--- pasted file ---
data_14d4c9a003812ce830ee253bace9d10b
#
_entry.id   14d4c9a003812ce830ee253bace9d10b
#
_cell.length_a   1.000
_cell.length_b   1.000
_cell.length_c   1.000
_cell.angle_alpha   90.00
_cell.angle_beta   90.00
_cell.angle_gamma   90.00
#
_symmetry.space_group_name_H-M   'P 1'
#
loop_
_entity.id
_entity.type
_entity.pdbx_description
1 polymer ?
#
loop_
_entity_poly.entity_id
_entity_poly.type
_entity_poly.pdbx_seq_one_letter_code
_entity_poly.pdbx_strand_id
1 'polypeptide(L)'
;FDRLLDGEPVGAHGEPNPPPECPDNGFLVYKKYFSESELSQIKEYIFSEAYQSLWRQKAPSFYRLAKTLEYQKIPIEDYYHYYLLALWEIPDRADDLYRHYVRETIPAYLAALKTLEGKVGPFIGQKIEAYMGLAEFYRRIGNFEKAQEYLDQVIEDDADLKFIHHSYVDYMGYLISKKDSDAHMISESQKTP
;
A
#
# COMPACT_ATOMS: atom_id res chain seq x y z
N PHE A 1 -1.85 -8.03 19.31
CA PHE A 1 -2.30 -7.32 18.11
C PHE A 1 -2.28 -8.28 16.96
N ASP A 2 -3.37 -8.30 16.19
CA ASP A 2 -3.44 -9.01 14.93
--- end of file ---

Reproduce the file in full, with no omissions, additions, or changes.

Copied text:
data_14d4c9a003812ce830ee253bace9d10b
#
_entry.id   14d4c9a003812ce830ee253bace9d10b
#
_cell.length_a   1.000
_cell.length_b   1.000
_cell.length_c   1.000
_cell.angle_alpha   90.00
_cell.angle_beta   90.00
_cell.angle_gamma   90.00
#
_symmetry.space_group_name_H-M   'P 1'
#
loop_
_entity.id
_entity.type
_entity.pdbx_description
1 polymer ?
#
loop_
_entity_poly.entity_id
_entity_poly.type
_entity_poly.pdbx_seq_one_letter_code
_entity_poly.pdbx_strand_id
1 'polypeptide(L)'
;FDRLLDGEPVGAHGEPNPPPECPDNGFLVYKKYFSESELSQIKEYIFSEAYQSLWRQKAPSFYRLAKTLEYQKIPIEDYYHYYLLALWEIPDRADDLYRHYVRETIPAYLAALKTLEGKVGPFIGQKIEAYMGLAEFYRRIGNFEKAQEYLDQVIEDDADLKFIHHSYVDYMGYLISKKDSDAHMISESQKTP
;
A
#
# COMPACT_ATOMS: atom_id res chain seq x y z
N PHE A 1 -1.85 -8.03 19.31
CA PHE A 1 -2.30 -7.32 18.11
C PHE A 1 -2.28 -8.28 16.96
N ASP A 2 -3.37 -8.30 16.19
CA ASP A 2 -3.44 -9.01 14.93